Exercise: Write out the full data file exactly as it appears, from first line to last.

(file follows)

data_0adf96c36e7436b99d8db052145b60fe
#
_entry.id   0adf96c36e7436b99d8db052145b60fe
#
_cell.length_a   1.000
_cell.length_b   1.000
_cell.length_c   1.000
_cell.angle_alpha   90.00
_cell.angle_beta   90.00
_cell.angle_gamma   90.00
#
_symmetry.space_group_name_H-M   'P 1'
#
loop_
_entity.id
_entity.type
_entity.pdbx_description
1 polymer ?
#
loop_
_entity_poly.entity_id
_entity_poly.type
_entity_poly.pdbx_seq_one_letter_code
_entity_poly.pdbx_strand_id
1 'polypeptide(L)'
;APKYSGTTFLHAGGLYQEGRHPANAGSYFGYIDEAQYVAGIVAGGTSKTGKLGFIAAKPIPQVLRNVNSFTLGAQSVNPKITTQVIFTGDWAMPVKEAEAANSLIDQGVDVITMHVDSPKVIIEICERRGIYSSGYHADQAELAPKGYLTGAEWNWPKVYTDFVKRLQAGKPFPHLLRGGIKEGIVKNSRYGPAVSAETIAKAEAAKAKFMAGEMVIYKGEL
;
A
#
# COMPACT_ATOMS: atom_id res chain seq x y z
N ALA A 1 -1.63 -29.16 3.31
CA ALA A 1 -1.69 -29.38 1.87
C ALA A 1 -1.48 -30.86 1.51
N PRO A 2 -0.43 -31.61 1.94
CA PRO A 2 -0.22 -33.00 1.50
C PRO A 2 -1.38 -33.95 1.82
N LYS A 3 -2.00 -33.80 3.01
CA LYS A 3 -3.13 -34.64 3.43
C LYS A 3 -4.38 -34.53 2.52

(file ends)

data_0adf96c36e7436b99d8db052145b60fe
#
_entry.id   0adf96c36e7436b99d8db052145b60fe
#
_cell.length_a   1.000
_cell.length_b   1.000
_cell.length_c   1.000
_cell.angle_alpha   90.00
_cell.angle_beta   90.00
_cell.angle_gamma   90.00
#
_symmetry.space_group_name_H-M   'P 1'
#
loop_
_entity.id
_entity.type
_entity.pdbx_description
1 polymer ?
#
loop_
_entity_poly.entity_id
_entity_poly.type
_entity_poly.pdbx_seq_one_letter_code
_entity_poly.pdbx_strand_id
1 'polypeptide(L)'
;APKYSGTTFLHAGGLYQEGRHPANAGSYFGYIDEAQYVAGIVAGGTSKTGKLGFIAAKPIPQVLRNVNSFTLGAQSVNPKITTQVIFTGDWAMPVKEAEAANSLIDQGVDVITMHVDSPKVIIEICERRGIYSSGYHADQAELAPKGYLTGAEWNWPKVYTDFVKRLQAGKPFPHLLRGGIKEGIVKNSRYGPAVSAETIAKAEAAKAKFMAGEMVIYKGEL
;
A
#
# COMPACT_ATOMS: atom_id res chain seq x y z
N ALA A 1 -1.63 -29.16 3.31
CA ALA A 1 -1.69 -29.38 1.87
C ALA A 1 -1.48 -30.86 1.51
N PRO A 2 -0.43 -31.61 1.94
CA PRO A 2 -0.22 -33.00 1.50
C PRO A 2 -1.38 -33.95 1.82
N LYS A 3 -2.00 -33.80 3.01
CA LYS A 3 -3.13 -34.64 3.43
C LYS A 3 -4.38 -34.53 2.52